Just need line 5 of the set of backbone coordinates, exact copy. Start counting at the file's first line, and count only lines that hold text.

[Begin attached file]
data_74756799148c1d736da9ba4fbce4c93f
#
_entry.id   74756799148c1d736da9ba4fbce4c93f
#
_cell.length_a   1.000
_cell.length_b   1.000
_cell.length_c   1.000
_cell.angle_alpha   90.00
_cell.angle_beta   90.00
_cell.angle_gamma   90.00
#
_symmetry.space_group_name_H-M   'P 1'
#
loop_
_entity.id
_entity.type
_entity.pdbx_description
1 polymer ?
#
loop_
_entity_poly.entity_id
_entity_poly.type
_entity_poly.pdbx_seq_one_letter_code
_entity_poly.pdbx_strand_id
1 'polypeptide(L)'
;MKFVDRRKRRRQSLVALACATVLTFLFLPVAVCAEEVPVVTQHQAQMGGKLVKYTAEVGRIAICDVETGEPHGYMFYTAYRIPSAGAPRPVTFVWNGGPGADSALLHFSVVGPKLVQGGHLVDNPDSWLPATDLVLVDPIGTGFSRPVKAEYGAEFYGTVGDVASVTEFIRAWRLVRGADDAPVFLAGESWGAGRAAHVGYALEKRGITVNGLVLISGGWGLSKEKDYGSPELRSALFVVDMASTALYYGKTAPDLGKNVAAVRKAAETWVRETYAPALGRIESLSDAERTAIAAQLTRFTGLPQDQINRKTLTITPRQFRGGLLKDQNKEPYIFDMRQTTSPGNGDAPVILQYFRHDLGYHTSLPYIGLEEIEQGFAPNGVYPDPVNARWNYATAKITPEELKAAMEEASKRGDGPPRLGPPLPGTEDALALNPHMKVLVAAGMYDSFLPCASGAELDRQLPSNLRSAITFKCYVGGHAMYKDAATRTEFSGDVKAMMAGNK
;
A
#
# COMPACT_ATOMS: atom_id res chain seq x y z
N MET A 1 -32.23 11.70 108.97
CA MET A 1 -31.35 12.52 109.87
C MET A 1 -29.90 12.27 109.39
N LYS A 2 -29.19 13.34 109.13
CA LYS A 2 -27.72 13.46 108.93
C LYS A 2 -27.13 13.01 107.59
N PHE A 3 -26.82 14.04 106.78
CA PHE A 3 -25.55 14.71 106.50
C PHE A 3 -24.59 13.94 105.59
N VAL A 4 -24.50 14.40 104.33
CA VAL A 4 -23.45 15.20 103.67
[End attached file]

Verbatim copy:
_cell.length_a   1.000